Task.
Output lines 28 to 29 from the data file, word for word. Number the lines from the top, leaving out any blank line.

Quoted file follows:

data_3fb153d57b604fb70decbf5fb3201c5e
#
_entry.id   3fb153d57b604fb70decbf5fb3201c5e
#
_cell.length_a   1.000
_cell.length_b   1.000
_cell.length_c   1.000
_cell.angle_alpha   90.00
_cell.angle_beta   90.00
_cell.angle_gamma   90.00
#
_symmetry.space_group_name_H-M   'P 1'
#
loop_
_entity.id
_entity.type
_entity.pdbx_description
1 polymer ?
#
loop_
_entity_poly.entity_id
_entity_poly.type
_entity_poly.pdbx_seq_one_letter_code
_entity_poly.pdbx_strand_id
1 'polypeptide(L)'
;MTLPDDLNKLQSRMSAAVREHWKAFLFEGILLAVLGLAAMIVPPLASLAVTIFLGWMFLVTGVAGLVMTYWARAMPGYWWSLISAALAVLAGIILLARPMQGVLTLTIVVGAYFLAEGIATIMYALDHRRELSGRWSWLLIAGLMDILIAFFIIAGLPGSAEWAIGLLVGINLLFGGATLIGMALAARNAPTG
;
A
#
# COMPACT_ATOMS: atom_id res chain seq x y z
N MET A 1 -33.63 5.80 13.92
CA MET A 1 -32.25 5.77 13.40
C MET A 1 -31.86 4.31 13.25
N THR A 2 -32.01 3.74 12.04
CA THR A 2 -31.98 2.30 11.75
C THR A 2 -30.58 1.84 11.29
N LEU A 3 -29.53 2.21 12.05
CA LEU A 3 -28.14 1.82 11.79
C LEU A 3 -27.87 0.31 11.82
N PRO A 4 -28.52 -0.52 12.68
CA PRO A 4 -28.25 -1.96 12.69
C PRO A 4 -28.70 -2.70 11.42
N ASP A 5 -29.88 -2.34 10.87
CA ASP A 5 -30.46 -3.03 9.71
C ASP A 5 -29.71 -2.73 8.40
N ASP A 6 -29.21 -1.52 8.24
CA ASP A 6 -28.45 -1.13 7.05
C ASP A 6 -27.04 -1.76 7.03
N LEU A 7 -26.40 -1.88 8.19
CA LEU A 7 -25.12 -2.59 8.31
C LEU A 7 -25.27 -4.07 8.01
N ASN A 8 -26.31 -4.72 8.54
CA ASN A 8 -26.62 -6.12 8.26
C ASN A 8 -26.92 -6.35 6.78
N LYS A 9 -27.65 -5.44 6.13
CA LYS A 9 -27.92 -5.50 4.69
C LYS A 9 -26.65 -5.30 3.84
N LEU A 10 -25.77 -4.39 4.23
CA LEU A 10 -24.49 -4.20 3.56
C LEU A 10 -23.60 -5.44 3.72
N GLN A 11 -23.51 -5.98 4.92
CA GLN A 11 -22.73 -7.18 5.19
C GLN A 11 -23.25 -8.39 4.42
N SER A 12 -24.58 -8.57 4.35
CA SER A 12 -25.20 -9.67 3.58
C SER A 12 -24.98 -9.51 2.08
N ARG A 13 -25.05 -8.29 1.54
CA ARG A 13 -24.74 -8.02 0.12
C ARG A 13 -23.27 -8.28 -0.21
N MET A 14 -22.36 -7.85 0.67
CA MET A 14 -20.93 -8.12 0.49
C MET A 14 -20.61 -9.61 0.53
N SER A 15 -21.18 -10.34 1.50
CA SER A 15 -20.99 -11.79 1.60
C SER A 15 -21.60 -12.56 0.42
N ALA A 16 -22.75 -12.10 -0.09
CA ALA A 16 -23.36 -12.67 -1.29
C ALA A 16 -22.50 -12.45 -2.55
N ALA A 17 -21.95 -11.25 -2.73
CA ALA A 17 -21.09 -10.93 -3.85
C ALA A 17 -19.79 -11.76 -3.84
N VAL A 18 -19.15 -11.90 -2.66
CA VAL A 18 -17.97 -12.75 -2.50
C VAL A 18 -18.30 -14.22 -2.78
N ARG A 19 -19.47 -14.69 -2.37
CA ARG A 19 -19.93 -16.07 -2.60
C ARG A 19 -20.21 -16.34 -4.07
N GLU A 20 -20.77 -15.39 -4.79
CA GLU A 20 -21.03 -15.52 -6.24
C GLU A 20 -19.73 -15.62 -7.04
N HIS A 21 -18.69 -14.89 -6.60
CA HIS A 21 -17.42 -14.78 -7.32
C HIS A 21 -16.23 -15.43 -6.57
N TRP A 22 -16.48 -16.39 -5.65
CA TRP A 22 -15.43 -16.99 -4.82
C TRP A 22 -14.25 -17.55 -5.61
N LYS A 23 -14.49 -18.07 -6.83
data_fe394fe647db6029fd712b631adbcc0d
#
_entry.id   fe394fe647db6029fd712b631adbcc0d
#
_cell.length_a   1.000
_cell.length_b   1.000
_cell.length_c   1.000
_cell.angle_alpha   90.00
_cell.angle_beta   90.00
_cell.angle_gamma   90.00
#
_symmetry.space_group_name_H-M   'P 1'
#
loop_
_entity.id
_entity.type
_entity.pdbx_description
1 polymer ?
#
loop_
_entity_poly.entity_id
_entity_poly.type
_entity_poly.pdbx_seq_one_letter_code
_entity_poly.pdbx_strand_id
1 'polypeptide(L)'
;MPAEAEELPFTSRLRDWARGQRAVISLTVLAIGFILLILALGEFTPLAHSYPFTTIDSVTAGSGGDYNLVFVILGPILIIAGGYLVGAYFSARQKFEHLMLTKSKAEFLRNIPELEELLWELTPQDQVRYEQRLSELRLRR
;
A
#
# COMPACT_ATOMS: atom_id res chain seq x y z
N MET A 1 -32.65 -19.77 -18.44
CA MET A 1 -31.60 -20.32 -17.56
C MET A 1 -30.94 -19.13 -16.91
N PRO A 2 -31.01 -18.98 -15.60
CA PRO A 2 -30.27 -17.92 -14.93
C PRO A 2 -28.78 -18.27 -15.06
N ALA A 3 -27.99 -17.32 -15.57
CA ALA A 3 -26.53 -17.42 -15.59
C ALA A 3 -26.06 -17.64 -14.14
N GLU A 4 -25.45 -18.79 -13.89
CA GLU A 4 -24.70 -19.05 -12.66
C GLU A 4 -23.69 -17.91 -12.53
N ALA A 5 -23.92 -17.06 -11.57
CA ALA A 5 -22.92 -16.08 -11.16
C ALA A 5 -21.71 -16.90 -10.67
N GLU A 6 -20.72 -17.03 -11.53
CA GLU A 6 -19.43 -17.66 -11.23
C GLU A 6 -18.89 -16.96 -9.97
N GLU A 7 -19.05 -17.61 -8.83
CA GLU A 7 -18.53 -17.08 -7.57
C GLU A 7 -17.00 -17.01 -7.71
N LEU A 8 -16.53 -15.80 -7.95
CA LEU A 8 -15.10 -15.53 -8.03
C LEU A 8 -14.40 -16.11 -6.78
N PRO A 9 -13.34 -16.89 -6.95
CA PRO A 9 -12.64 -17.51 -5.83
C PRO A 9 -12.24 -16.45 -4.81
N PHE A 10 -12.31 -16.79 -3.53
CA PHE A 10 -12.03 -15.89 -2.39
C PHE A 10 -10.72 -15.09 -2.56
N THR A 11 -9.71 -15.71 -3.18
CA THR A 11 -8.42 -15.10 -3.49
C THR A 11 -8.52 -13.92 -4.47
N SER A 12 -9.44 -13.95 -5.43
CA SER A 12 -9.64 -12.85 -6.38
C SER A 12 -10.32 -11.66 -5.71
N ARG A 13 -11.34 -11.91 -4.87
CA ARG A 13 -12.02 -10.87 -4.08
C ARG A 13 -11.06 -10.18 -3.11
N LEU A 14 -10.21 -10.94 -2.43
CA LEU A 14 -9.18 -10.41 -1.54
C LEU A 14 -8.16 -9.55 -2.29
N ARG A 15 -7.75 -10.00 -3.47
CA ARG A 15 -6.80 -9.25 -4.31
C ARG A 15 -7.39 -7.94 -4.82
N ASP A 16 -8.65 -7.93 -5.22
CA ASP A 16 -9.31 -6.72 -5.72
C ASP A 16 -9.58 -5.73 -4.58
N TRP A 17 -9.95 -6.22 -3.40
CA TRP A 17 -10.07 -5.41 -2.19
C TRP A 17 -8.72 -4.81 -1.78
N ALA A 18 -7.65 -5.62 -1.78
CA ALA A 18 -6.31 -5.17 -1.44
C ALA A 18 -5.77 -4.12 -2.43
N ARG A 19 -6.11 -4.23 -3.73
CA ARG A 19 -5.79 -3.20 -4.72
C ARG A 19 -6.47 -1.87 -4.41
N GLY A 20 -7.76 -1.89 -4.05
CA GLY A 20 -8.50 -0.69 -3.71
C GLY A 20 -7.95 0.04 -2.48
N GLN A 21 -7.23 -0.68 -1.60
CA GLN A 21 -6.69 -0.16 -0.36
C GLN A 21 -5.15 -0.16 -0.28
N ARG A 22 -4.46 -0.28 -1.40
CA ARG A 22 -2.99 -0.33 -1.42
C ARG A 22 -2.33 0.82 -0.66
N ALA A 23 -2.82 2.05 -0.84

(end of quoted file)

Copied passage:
A
#